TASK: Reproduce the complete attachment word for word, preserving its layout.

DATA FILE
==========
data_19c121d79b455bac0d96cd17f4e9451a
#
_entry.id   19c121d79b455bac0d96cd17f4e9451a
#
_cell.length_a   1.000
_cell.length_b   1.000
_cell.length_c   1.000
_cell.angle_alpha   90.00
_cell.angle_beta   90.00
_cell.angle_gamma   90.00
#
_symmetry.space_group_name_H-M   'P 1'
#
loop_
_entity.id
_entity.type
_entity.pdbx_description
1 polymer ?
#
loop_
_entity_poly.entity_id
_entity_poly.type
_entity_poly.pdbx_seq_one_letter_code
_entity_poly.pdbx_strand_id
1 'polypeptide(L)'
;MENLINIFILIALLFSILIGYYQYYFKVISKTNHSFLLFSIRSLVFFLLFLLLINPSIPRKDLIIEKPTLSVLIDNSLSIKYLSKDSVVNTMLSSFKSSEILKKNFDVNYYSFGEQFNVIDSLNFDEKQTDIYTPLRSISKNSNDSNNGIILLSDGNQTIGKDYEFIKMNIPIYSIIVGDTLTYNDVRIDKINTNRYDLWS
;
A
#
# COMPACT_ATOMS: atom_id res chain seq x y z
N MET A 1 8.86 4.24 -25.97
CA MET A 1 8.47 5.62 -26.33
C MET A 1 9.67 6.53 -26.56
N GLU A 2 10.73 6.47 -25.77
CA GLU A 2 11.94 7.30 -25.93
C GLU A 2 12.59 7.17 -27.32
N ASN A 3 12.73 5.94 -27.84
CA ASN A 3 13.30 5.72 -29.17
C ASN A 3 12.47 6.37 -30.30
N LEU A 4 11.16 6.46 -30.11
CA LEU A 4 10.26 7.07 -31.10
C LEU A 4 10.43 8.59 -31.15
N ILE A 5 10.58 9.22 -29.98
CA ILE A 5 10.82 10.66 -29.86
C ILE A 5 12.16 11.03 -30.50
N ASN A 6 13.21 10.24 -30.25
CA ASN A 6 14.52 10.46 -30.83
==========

data_19c121d79b455bac0d96cd17f4e9451a
#
_entry.id   19c121d79b455bac0d96cd17f4e9451a
#
_cell.length_a   1.000
_cell.length_b   1.000
_cell.length_c   1.000
_cell.angle_alpha   90.00
_cell.angle_beta   90.00
_cell.angle_gamma   90.00
#
_symmetry.space_group_name_H-M   'P 1'
#
loop_
_entity.id
_entity.type
_entity.pdbx_description
1 polymer ?
#
loop_
_entity_poly.entity_id
_entity_poly.type
_entity_poly.pdbx_seq_one_letter_code
_entity_poly.pdbx_strand_id
1 'polypeptide(L)'
;MENLINIFILIALLFSILIGYYQYYFKVISKTNHSFLLFSIRSLVFFLLFLLLINPSIPRKDLIIEKPTLSVLIDNSLSIKYLSKDSVVNTMLSSFKSSEILKKNFDVNYYSFGEQFNVIDSLNFDEKQTDIYTPLRSISKNSNDSNNGIILLSDGNQTIGKDYEFIKMNIPIYSIIVGDTLTYNDVRIDKINTNRYDLWS
;
A
#
# COMPACT_ATOMS: atom_id res chain seq x y z
N MET A 1 8.86 4.24 -25.97
CA MET A 1 8.47 5.62 -26.33
C MET A 1 9.67 6.53 -26.56
N GLU A 2 10.73 6.47 -25.77
CA GLU A 2 11.94 7.30 -25.93
C GLU A 2 12.59 7.17 -27.32
N ASN A 3 12.73 5.94 -27.84
CA ASN A 3 13.30 5.72 -29.17
C ASN A 3 12.47 6.37 -30.30
N LEU A 4 11.16 6.46 -30.11
CA LEU A 4 10.26 7.07 -31.10
C LEU A 4 10.43 8.59 -31.15
N ILE A 5 10.58 9.22 -29.98
CA ILE A 5 10.82 10.66 -29.86
C ILE A 5 12.16 11.03 -30.50
N ASN A 6 13.21 10.24 -30.25
CA ASN A 6 14.52 10.46 -30.83